China’s vehicle sales grew at the slowest pace in 19 months in September as demand for trucks and buses slumped with the weaker economy.
Total vehicle sales, which include passenger and commercial vehicles, rose 2.5 percent from a year earlier to 1.98 million units, the China Association of Automobile Manufacturers said today. That was the slowest pace since February 2013.
Demand is slowing in the world’s largest auto market as the economy slows with declines in gauges for services and industrial production. The state-backed auto association cut its forecast for full-year vehicle sales in July as the economy showed little signs of improvement and more cities consider purchase restrictions.
“The overall economic climate is a bit chilly so the individual sector is also impacted,” Dong Yang, the association’s secretary general, said at a briefing in Beijing today. “Even though the growth in August and September seems a bit slower, it is still in the normal range.”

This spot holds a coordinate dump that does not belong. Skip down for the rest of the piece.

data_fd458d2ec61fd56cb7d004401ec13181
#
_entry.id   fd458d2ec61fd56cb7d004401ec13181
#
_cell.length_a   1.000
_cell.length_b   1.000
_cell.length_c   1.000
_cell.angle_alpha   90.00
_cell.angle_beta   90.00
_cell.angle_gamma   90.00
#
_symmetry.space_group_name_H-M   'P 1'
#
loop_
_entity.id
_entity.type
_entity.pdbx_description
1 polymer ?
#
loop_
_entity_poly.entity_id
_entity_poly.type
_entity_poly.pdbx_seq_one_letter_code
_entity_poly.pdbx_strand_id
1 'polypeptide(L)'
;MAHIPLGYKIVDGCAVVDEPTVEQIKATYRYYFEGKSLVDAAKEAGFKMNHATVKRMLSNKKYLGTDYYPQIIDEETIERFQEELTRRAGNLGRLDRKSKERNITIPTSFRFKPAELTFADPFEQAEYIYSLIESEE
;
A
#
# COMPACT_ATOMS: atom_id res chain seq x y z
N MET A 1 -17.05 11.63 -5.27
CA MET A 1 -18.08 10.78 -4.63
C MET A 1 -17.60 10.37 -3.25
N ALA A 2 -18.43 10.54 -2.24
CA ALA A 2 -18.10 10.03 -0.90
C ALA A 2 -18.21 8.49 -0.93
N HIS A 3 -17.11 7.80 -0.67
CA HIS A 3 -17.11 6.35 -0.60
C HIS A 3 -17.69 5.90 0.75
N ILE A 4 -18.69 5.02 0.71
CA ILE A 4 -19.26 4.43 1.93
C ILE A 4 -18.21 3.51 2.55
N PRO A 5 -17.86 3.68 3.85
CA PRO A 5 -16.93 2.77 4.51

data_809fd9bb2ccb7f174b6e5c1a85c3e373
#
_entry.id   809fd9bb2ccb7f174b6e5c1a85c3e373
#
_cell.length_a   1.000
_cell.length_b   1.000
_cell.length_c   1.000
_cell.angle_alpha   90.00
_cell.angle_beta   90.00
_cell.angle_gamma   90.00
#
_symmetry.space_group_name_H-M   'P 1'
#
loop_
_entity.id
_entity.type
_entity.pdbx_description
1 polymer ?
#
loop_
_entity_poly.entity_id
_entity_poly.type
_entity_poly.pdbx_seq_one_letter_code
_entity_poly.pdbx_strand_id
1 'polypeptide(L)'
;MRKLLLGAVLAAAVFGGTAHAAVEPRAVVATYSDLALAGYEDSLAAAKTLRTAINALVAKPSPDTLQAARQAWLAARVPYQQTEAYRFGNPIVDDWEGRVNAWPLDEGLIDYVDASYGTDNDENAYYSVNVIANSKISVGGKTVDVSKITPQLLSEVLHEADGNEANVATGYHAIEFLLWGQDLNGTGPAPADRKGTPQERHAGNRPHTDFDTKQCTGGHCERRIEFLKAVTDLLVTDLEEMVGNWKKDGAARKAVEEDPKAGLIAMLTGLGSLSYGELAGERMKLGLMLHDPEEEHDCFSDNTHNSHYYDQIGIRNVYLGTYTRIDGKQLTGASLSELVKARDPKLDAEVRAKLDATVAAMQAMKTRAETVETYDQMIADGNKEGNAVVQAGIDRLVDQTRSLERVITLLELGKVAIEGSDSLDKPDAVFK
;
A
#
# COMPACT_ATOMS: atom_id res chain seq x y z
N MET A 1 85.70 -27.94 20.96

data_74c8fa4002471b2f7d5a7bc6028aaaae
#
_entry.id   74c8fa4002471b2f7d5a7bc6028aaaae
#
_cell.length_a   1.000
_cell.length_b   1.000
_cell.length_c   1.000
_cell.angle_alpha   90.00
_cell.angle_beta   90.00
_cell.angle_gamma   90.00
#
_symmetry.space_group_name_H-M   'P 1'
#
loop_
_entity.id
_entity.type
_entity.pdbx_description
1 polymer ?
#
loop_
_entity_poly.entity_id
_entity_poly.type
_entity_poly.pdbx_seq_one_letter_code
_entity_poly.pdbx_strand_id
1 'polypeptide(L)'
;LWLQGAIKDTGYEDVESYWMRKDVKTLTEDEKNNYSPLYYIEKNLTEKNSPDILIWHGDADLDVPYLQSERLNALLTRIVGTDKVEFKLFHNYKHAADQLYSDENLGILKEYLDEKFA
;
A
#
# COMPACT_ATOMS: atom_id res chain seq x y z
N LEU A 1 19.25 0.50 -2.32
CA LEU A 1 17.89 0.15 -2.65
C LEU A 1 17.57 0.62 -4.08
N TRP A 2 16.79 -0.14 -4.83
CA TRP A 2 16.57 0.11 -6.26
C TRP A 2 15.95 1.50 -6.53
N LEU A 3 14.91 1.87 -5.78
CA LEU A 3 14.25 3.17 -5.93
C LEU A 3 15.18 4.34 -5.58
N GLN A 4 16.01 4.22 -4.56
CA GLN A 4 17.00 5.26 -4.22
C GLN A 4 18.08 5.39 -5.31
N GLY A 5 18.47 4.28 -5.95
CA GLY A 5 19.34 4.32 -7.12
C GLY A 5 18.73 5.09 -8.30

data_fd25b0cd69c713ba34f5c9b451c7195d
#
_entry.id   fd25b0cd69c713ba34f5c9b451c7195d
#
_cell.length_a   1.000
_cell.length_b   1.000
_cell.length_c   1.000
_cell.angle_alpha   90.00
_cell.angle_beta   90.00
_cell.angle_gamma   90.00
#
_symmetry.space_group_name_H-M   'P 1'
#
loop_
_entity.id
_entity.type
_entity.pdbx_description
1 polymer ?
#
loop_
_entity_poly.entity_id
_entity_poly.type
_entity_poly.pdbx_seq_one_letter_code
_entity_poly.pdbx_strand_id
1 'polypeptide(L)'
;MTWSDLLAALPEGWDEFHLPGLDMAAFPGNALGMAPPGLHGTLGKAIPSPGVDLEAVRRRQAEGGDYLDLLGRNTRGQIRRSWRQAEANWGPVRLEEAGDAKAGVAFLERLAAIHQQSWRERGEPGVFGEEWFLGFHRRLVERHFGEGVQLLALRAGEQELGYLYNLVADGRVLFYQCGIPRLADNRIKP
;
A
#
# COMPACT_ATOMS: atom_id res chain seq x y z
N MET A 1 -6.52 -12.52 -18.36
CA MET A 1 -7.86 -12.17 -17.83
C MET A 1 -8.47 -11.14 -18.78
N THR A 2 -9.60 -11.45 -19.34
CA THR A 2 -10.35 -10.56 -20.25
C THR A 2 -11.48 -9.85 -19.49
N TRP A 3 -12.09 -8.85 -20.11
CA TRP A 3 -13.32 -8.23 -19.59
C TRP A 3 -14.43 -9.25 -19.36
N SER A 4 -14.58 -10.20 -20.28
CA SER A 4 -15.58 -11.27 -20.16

Passenger-car sales in China rose 6.4 percent last month to 1.7 million units. Sales of commercial vehicles such as trucks and buses fell 16 percent, according to association data.
In July, the group lowered its projection for China vehicle sales growth to 8.3 percent, from a 10 percent prediction in January. Economists forecast China’s expansion this year will moderate to 7.3 percent, the slowest since 1990, and to 7 percent in 2015.
Among foreign automakers, General Motors Co., which counts China as its largest market, said earlier this month that its sales in the country rose 15 percent in September. Toyota Motor Corp., the world’s largest carmaker, increased sales by 26 percent to 91,100 vehicles, while Nissan Motor Co. and Honda Motor Co. deliveries slumped 20 percent and 23 percent respectively during the month.
Chinese brands gained 1.4 percentage points in market share to 38.5 percent in September from the prior month, as the government resumed subsidizing purchases of fuel-efficient vehicles. About 60 percent of the models approved for the 3,000-yuan ($489) subsidy were of local brands, according to the government.
— With assistance by Tian Ying, and Alexandra Ho